Saturday, 24 July 2010

Book Review: The Yellow-Lighted Bookshop

The Yellow-Lighted Bookshop The Yellow-Lighted Bookshop by Lewis Buzbee

Category: Non-fiction (Memoir &  history)

Challenges: Spotlight Series

Synopsis: Quite simply a book about books. The selling of books. The love of books. Just a book about books.

My Thoughts: Oh My! How I love this book! I love it! And I want EVERYONE to read it!! If you love books you MUST read this book!!!!

I mean how can a booklover like me not love opening passages like this one:

“When I walk into a bookstore, any bookstore, first thing in the morning, I’m flooded with a sense of hushed excitement” (3).

I feel exactly the same way when I walk into a bookstore, really any time of day. The thought that in that store is the perfect book. The book you have been looking for, even when you aren’t really looking. Buzbee manages to capture that excitement throughout the book as he talks about the history of bookselling as well as his own personal relationship with books and the selling of them. This small book is simply an ode to books and bookselling.

Throughout the book Buzbee talks about books that have shaped who we are as readers, the book that sparked that fire within us that made us devour books. The books that changed who we were in some way. I am not sure I have a book that made me a reader. I was born a reader. The next in line of a long long line of readers. When I was just a few hours old my mother (and here in lies a certain amount of dispute as my dad claims it was he) read me Isaac Aisimov. I know that at age 2 I would “read” Sagan om den lilla, lilla gumman (The Tale of the Little Little Old Woman) by Elsa Beskow and I never looked back. I do know the book that had the biggest impact on me as a teenager: Brave New World by Aldous Huxley. It is a book that shaped the way I think and the way I read. For Buzbee that book was Stienbecks Grapes of Wrath (a book, incidentally, that I hated :D). This, from me, slightly rambly passage is simply what this book did to me. It got me thinking. And herein lies perhaps the greatest strength in this book, it gets you thinking about books. Books you love. Books that mean something. Books that you read when that big thing happened in your life. Your life in books quite simply.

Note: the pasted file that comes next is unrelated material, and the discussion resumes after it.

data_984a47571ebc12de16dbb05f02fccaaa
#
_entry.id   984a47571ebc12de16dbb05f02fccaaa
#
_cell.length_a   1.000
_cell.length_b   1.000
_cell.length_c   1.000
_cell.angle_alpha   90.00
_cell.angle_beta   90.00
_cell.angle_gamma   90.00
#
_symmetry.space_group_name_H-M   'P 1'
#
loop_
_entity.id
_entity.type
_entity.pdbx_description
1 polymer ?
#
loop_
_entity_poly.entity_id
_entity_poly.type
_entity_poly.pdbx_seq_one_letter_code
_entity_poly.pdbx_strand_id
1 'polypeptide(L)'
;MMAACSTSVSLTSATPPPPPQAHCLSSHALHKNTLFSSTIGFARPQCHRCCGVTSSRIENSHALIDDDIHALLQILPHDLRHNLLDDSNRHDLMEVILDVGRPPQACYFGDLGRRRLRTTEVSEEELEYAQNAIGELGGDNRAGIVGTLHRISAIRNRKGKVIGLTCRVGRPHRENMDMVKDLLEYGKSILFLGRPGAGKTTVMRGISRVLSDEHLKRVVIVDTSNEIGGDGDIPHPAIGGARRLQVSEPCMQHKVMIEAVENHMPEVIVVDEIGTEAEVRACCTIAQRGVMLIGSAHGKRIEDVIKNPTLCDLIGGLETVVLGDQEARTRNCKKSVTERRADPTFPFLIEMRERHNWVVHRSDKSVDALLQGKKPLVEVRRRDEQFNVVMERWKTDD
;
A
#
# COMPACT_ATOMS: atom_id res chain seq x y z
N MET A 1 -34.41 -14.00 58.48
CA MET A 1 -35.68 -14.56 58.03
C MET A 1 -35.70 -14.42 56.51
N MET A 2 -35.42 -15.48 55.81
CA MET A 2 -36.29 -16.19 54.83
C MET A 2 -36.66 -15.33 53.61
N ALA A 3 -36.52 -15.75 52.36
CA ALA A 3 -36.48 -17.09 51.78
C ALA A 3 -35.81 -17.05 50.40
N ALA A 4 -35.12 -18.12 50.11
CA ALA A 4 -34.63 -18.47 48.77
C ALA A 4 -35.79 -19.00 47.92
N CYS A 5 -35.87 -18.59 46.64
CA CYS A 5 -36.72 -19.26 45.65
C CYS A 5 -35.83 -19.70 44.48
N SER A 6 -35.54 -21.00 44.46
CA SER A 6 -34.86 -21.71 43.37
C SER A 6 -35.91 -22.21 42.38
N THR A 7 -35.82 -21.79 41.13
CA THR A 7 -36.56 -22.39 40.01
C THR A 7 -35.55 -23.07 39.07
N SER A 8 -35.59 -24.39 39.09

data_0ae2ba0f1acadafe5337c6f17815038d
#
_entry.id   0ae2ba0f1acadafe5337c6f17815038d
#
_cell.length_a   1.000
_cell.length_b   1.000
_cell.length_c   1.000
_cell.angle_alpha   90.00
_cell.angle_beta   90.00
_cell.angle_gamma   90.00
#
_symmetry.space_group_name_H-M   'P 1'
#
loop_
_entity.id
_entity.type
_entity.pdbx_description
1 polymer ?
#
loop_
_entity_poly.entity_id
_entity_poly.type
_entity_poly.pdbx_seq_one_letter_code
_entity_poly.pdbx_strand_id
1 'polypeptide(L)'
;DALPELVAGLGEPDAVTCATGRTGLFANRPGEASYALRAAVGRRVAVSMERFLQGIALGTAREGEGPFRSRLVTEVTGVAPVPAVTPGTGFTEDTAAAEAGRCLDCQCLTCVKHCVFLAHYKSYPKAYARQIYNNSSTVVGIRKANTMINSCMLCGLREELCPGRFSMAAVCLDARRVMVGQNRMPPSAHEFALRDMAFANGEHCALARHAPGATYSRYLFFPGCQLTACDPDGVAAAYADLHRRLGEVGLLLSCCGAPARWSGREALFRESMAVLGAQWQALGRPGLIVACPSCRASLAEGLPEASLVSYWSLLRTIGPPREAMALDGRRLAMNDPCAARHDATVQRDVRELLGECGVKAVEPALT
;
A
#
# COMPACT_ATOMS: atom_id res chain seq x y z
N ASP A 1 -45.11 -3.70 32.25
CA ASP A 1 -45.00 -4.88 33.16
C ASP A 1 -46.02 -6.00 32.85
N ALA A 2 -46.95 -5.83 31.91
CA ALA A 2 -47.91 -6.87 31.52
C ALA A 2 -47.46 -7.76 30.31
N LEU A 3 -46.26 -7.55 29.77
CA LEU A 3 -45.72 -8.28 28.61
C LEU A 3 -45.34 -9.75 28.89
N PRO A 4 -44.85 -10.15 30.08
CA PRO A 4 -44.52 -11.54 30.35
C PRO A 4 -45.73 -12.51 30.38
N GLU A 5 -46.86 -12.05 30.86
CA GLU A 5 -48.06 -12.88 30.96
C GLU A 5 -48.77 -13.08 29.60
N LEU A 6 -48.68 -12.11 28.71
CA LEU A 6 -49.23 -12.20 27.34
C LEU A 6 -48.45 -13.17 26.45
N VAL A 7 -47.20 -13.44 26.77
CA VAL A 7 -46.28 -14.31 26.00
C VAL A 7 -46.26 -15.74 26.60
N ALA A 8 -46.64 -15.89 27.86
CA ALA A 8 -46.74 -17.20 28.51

Apart from his love of books and bookstores, Buzbee touches upon a few topics that are near and dear to my heart when it comes to books. One of them is how to get children to be readers. Buzbee’s long term friend Greta brings him down to earth when he is quite young by pointing out to him that it doesn’t matter WHAT parents read, as long as they read. Although I like reading classics and Important books (unlike the young Buzbee I am fully aware of the fact that I occasionally laps into snobbishness about my reading, then I remember that I too like candy books on occasion), I fully recognize that this isn’t everyone’s cup of tea, and people should simply be encouraged to read! Not to mention the fact that one book often leads to another. There are some books that seem to be gateway books :D I loved Nancy Drew as a child. In fact, upstairs, in my old bedroom I have 5 of my aunts old Nancy Drew books from the ‘60s. They were the books that lead me to my current love of mystery books.